All in all, the most challenging part of our repertoire was the switch in emotion between songs. The finale of the youth category was the awe-inspiring O Magnum Mysterium, composed by renowned American composer, Morten Lauridsen. The SSAATTBB arrangement was exquisite and delicate. Singing Lauridsen’s music was like… swimming, as constant breathing was necessary. More accurately, the choir had to be like a swim team to relay the music. Because O Magnum Mysterium was a delicate and tranquil piece which set to contrast the preceding Ummah Salih, the choir had to quickly adjust our state of mind. Although we were not technically perfect, we gave it our best shot for the performance.
Our friends from Russia
Half the battle fought. We receded to the backstage and waited for the folklore category. This time round, we were more relaxed as the folksongs we were singing were close to our hearts; the folk category commenced with Delgado’s arrangement of Singapura Medley, a combination of some all-time favourite Malay folksongs such as Rasa Sayang and Dayung Sampan. The repertoire also comprised of a romantic Panggalatoc serenade from the Southern Philippines, Malinac Lay Labi, and ended of with Meplalian, a Balinese folksong by Budi Susanto. Our rendition of Meplalian was refreshing in the eyes of the mostly European audience as we brought in a dash of exotic tropical flavour into the winter wonderland through the music and choreography of the song.
Chamber Choir in Prague Castle
I have to say, Ri Weng Du Zan, a pseudo Mongolian folksong by local composer Phoon Yew Tian was our biggest challenge! Firstly, the choir had to memorize a series of random Chinese syllables that did not make sense to us at all. Next, we had a hard time figuring out the structure of the music and the greatest difficulty was the RHYTHM. Often, before we could figure out the current line, we were already swirled into the whirlwind of fast, cacophonous syllables and lost in the magnificent grassland-like musical landscape. Indeed, we were the most nervous for this song but as always, we trust all our music in the gestures of Jennifer and WE DID IT, mistake free!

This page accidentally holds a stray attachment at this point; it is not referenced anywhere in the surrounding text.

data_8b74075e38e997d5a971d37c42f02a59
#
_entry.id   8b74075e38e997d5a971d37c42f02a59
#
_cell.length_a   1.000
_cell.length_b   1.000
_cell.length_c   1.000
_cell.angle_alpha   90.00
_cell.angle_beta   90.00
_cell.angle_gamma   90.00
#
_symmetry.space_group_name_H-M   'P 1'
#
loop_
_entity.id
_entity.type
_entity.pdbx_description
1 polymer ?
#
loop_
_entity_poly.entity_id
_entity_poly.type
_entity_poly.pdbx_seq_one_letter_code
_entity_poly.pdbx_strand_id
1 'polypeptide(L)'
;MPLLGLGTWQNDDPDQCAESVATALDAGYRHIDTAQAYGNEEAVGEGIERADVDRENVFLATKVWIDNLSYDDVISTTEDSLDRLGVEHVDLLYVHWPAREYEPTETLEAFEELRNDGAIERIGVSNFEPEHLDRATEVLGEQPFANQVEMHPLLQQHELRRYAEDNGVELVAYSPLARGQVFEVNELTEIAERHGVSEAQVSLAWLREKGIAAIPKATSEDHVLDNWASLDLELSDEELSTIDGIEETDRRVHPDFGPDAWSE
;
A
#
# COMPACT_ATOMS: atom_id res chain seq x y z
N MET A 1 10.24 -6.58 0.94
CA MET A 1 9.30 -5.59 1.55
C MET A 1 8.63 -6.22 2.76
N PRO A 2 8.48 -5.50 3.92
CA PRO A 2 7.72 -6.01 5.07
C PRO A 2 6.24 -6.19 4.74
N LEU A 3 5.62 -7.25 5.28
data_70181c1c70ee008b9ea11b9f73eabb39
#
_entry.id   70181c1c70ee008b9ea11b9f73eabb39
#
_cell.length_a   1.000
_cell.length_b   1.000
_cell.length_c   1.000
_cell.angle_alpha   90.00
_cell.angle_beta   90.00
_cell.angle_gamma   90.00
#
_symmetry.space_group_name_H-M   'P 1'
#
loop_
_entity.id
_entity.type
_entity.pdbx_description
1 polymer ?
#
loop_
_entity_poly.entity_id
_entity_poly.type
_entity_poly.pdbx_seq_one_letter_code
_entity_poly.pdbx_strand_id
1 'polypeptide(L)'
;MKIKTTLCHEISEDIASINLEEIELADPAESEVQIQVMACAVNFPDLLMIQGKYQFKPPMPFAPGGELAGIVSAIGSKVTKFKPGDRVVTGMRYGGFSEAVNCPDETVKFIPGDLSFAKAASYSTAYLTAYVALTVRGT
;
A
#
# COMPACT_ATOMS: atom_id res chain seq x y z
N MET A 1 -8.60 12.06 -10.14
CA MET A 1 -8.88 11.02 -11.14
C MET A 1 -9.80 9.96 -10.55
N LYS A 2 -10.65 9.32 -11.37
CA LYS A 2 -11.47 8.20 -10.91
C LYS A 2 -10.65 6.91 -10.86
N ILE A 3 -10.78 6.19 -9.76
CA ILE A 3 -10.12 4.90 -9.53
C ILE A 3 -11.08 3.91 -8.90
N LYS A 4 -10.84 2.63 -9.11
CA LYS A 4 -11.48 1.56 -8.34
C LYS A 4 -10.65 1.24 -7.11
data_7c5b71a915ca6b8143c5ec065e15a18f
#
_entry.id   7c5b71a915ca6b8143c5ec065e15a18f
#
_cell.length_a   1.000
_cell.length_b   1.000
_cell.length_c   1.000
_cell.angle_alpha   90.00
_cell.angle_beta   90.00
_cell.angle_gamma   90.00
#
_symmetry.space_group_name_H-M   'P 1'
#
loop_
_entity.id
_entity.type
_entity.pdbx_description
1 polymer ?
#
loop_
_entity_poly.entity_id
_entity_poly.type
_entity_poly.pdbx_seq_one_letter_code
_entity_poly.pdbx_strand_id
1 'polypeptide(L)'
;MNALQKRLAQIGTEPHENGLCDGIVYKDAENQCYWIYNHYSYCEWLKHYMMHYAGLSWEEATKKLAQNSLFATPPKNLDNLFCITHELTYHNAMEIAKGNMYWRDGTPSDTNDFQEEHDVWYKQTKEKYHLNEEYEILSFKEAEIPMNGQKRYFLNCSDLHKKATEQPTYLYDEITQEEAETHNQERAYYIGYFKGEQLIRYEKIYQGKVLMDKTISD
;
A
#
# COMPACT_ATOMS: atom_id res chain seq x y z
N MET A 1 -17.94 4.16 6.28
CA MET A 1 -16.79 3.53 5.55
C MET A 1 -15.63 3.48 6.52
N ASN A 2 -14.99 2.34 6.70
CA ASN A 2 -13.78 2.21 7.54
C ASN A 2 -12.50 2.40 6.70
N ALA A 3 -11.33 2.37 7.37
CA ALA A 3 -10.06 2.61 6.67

We left the stage with dignity, knowing that we had done our best. No regrets. To us, it was a competition against ourselves, to be better than what we could be, and to push limits. Regardless of the outcome, we knew that we had done our best!
Still, we screamed and cheered, GOLD after GOLD, as the emcee announced the results for the competition. Blood (for the sick ones), sweat (for the EXCOs and those who did their stretching seriously), tears (for those who were overcome by emotions) and efforts paid off.
- Two Gold Diplomas!
That was a moment of glory; a milestone for SMU Chamber Choir. We had finally won the battle against ourselves and against time – as Jennifer would put it. More importantly, we’ve learnt the philosophy of performing and a precious life lesson.
Treat every performance as though it was your last one; give your best. Because you never know, this could be the first and the last time you’re singing with this group of people, in this condition. Be thankful to your fellow singers, the condition that you’re singing in. Be thankful to the music. Jennifer